Room at the top

Our lawyer Fiona McNulty looks at the issues of attic conversions

Attic conversion cartoon
© Malcolm Willett (www.willett-ink.co.uk)

Question: My partner and I bought a top-floor flat that had an attic room without planning permission, building or fire regulations. I understand that fire escapes from all properties above the second floor are not required.

The floor of the attic room has been reinforced with wooden beams, which I think will be okay if they are strengthened with metal. We plan on taking out a spiral staircase and replacing it with a wooden one and a fire door that meets regulations. There are already two Velux windows but we are not going to add a mansard/dormer or extend further than the current attic.

In a previous article you said that from April planning permission will not be needed to convert an attic into a habitable room.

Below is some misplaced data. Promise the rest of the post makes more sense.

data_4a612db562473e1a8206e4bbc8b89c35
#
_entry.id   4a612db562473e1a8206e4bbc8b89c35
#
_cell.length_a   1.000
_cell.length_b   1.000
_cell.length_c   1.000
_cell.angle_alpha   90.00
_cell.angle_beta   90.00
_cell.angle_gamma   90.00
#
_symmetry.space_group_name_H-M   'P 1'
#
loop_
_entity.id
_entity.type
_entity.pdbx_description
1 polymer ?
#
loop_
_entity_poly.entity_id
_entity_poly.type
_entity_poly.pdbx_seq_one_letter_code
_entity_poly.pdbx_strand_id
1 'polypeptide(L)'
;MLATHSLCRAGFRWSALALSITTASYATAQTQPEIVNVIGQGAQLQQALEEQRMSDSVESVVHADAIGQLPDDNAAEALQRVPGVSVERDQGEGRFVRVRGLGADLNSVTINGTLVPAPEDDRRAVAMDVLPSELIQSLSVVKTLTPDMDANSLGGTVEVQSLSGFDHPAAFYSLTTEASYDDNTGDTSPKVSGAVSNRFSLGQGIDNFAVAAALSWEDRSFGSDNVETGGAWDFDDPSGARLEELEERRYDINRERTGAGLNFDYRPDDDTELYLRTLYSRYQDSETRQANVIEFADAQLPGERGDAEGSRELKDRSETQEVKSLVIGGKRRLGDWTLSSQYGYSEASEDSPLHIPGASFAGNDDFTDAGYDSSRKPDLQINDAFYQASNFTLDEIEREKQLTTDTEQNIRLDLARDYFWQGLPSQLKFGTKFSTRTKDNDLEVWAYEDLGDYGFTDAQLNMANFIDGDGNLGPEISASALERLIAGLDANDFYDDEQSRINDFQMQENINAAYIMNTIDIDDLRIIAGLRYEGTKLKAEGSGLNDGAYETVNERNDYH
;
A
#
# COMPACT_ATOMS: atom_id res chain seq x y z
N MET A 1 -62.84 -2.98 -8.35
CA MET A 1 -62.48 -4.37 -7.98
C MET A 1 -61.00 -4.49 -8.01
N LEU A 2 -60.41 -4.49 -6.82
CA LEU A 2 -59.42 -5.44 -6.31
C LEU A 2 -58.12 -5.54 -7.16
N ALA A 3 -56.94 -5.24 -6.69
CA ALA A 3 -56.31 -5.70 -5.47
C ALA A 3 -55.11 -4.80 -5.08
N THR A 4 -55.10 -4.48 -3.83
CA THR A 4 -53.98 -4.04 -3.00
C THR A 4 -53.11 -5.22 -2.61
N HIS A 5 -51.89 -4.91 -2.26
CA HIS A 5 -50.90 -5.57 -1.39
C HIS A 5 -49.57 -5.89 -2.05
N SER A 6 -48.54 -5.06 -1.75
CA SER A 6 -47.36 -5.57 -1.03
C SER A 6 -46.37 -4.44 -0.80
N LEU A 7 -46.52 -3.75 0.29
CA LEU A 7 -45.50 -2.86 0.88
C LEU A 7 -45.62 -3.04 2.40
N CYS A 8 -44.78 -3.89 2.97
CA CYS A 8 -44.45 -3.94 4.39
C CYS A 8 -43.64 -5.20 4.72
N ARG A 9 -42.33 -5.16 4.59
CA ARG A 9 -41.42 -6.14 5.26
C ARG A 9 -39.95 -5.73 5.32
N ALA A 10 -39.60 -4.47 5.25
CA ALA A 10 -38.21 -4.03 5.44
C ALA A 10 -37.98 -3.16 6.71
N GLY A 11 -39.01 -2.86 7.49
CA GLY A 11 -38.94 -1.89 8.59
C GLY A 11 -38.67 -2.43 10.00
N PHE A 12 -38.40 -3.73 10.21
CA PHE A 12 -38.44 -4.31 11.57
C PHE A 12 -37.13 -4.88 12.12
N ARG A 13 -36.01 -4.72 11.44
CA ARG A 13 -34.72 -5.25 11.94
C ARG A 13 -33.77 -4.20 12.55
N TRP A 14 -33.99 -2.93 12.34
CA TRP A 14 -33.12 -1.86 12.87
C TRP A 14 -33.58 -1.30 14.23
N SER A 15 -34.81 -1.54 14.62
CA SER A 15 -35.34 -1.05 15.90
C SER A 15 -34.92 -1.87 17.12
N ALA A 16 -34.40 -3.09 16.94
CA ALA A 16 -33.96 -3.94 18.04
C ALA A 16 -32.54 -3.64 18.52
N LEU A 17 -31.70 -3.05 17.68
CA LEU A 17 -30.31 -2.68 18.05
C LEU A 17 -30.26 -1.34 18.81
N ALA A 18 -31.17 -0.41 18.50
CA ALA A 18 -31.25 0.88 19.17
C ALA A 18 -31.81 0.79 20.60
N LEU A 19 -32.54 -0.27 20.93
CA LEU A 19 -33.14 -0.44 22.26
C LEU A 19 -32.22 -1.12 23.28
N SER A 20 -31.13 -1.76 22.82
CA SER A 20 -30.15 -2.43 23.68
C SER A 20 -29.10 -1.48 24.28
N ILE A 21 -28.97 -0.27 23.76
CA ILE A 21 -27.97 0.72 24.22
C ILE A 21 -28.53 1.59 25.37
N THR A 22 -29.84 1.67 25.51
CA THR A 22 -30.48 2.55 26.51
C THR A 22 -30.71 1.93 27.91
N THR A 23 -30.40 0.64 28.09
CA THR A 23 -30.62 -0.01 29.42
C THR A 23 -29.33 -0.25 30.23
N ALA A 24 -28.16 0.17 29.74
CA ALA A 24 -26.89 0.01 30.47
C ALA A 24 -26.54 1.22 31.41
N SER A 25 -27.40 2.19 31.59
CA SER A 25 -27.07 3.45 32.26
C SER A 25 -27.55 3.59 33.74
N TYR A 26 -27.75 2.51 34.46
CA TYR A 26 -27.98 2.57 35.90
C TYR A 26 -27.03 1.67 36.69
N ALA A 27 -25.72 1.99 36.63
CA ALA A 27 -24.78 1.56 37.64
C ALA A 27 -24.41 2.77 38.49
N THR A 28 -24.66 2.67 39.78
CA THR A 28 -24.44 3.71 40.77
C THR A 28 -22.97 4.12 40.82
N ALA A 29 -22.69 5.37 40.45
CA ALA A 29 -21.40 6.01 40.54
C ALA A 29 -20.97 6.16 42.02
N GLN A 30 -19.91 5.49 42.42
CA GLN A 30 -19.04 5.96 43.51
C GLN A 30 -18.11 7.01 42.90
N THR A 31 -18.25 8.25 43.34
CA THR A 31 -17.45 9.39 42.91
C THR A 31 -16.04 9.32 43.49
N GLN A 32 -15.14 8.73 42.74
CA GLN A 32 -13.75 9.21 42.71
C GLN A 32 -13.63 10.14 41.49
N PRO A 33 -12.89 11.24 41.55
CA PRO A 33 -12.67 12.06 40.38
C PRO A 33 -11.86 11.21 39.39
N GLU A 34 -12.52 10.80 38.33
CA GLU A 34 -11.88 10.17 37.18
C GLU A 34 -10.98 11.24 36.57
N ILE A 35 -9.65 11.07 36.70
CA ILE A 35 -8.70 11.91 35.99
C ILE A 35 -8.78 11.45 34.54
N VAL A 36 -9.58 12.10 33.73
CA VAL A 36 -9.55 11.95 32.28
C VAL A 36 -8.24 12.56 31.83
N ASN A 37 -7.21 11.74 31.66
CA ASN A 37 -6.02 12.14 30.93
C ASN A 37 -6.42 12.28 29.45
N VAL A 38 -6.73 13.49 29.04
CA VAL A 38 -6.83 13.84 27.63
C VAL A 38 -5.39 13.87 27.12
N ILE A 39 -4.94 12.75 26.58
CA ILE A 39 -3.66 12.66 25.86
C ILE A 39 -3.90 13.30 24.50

Does this mean that once I have changed the staircase, added the fire door and strengthened the beams that the attic will classify as a habitable room and will not need to be signed off by planning control?

Answer: You are correct to say that, if you do not make any exterior alterations to your attic, you will not need planning permission to convert it to a habitable room. Changes to planning rules are expected this year but have not been settled yet. However, you will need building regulation consent.

You should apply for this as soon as possible to ensure that the work you plan is going to meet the necessary standard and that the building inspector knows when to come to inspect the work, which they will have to do before issuing the all-important final certificate. You need an acceptable escape window or fire doors throughout your property and a direct route to the escape door from the staircase without entering any room or open-plan area. Also check whether you need listed-building consent and party-wall consent.

 

 

What's your problem?


If you have a question for Fiona McNulty, email legalsolutions@standard.co.uk. We regret that questions cannot be answered individually.

Fiona is a partner in the property team at Thring Townsend Lee & Pembertons Solicitors www.ttuk.com.

 

 


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